Skip to content. | Skip to navigation

Personal tools

Navigation

The Invisible Element of Place

The Architecture of David Salmela

2011
Author:

Thomas Fisher
Photography by Peter Bastianelli-Kerze

The Invisible Element of Place

Breathtaking designs by one of the leading residential architects in the United States

In The Invisible Element of Place, Thomas Fisher explores both the beauty and the practicality of Minnesota architect David Salmela’s award-winning designs. Gorgeous images from one of the nation’s most unique architectural photographers showcase how Salmela’s designs work in concert with individual wishes, environmental concerns, and artistic understanding, and his breathtaking buildings reflect the Midwest’s culture, history, and, ideally, its future.

For anyone who’s ever marveled at the purity and austerity of homes designed by David Salmela, The Invisible Element of Place provides a fascinating look at the work of one of Minnesota’s premier architects.

Mpls/St. Paul Magazine

“Even though it’s bold, it doesn’t shout at you,” David Salmela says of the silvery house he designed for a woodsy setting in Deephaven, Minnesota. “It’s not a barking dog. It’s a resting, very gentle animal.” The American Institute of Architects, conferring its 2008 Housing Award, was more direct: the house was, in the words of the jury, “brilliantly designed.” The Streeter House is just one of fifty-one notable projects by Minnesota architect Salmela featured in The Invisible Element of Place.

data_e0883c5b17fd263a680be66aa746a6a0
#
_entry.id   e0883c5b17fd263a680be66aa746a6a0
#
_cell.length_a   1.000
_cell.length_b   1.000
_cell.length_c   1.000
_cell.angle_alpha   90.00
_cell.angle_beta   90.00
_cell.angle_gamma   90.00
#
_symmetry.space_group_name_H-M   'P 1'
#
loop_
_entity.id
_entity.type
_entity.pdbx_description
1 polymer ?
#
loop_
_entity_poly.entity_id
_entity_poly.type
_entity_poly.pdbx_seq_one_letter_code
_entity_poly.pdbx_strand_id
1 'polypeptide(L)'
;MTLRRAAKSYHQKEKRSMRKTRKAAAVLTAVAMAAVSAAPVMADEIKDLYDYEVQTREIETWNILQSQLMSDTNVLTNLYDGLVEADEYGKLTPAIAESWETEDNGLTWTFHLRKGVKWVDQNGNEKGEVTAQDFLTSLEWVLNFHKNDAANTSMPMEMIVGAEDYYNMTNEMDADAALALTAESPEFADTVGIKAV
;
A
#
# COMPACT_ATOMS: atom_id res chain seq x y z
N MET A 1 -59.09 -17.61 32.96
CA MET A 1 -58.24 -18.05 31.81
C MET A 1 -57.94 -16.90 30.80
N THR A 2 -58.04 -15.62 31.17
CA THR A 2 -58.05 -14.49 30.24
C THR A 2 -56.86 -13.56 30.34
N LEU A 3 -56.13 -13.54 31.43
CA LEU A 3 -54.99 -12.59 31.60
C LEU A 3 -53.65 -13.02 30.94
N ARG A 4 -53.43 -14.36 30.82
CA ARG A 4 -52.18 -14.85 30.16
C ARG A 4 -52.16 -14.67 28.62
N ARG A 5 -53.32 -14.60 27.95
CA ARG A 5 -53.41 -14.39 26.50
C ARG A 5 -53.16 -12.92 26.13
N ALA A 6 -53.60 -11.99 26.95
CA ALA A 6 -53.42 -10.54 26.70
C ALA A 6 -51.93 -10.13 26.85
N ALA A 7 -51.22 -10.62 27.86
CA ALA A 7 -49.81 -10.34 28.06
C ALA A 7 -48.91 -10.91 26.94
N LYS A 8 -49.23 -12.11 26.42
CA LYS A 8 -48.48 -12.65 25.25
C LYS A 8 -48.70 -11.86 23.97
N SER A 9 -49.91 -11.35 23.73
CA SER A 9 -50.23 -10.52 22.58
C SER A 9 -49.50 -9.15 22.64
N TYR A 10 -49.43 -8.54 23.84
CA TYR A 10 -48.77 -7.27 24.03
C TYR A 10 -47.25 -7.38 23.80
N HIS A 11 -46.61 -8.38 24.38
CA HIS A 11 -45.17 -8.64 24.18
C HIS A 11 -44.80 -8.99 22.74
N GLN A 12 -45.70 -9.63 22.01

Thomas Fisher explores both the beauty and the practicality of Salmela’s award-winning designs—and offers insight into how an architectural firm as small and remote as Salmela’s has been able to produce such consistently remarkable and internationally recognized results. Profiling such building projects as Jackson Meadow, a conservation community that has become a nationwide model; the Hawks Boot Factory, Zamzow House, and Bagley Nature Pavilion, which emphasize green building, solar power, and the use of natural light; and the Chrismer, Koch, Fiore, Roland, Ramberg, and Grams cabins, meshing clients’ particular needs and the land’s peculiar constraints, this book provides a rare vision of architectural design.

Gorgeous images from one of the nation’s most unique architectural photographers showcase how Salmela’s designs work in concert with individual wishes, environmental concerns, and artistic understanding, and his breathtaking buildings reflect the Midwest’s culture, history, and, ideally, its future.

The Invisible Element of Place

Thomas Fisher is professor and dean at the College of Design, University of Minnesota. He is the author of Salmela Architect (Minnesota, 2005) and In the Scheme of Things: Alternative Thinking on the Practice of Architecture (Minnesota, 2000).

Peter Bastianelli-Kerze’s architectural photographs have been published in more than a dozen books as well as in numerous magazines, such as Abitare, Architecture, Architectural Record, and Architectural Review.

The Invisible Element of Place